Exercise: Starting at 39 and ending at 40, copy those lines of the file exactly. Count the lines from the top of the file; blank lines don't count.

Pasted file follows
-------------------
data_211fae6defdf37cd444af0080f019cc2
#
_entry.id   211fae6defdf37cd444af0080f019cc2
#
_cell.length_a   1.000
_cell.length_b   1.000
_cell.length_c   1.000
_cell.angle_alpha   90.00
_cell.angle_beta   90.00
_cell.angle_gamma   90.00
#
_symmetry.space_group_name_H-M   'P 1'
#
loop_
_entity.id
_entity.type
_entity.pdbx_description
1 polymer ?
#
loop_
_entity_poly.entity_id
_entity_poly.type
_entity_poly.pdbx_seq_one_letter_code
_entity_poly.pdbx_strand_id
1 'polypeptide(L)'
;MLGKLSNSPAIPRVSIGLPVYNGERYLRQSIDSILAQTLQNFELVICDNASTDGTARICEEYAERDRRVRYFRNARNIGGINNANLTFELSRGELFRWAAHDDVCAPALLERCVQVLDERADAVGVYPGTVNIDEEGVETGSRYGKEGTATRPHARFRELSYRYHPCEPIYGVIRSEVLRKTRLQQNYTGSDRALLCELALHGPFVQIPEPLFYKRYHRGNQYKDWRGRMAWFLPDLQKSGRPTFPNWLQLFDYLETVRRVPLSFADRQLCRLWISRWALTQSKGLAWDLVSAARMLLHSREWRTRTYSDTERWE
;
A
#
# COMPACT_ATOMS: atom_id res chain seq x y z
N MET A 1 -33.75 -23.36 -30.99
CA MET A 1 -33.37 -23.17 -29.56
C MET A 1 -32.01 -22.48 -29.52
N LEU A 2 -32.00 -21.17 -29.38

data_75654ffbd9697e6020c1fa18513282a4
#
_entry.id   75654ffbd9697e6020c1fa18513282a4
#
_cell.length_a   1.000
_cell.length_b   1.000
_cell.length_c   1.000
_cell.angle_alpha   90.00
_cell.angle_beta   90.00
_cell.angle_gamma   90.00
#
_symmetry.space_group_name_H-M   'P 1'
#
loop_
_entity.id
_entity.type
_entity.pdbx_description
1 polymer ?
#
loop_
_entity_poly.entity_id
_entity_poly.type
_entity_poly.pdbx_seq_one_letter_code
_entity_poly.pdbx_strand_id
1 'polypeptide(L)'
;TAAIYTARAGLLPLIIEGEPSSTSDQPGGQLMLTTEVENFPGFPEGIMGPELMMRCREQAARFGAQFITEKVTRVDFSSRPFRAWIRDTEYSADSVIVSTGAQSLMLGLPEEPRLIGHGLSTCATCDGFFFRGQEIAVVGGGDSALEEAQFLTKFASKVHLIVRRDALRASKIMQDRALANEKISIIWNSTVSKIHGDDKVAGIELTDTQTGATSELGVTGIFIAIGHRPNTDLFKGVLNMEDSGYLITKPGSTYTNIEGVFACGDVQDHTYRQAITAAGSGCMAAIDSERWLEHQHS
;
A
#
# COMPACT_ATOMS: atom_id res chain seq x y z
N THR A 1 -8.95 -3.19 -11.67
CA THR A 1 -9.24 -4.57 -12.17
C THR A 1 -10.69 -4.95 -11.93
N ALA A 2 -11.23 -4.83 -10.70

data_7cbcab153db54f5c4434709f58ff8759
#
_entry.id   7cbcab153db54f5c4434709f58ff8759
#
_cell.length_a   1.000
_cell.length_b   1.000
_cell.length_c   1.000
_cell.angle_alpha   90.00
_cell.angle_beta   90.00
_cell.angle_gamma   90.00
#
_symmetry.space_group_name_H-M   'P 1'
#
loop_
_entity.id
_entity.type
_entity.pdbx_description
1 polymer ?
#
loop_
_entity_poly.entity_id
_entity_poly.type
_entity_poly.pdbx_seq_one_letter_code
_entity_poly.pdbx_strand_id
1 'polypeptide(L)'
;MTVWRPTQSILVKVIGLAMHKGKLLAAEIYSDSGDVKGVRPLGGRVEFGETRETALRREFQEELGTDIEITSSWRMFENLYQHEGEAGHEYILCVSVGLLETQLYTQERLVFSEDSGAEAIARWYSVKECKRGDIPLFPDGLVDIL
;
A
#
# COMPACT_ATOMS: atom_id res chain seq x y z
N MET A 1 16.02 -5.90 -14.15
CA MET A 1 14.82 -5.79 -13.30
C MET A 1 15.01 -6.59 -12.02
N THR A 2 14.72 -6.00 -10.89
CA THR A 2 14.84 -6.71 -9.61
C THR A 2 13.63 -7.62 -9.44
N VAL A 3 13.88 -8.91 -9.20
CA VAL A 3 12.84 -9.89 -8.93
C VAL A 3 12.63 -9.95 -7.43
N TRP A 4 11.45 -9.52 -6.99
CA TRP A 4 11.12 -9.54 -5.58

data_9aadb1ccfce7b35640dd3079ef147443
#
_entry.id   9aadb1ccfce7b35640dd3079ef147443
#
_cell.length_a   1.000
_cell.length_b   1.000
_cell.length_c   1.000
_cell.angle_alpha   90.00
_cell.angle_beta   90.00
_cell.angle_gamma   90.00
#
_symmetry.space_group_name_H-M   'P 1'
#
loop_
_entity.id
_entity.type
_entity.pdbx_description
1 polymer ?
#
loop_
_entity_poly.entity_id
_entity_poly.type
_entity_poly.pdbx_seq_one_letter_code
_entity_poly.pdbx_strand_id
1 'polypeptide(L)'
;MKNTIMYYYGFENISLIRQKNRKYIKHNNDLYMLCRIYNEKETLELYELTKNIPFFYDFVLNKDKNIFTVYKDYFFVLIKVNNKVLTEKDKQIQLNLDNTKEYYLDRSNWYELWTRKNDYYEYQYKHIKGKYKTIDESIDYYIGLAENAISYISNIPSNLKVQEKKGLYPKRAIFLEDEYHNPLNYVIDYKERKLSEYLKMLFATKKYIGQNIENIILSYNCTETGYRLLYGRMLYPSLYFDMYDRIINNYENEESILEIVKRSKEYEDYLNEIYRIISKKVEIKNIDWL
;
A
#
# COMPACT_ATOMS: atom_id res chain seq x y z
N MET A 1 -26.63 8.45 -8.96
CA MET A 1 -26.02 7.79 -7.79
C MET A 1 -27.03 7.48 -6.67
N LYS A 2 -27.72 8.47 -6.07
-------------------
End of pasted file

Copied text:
_cell.length_a   1.000
_cell.length_b   1.000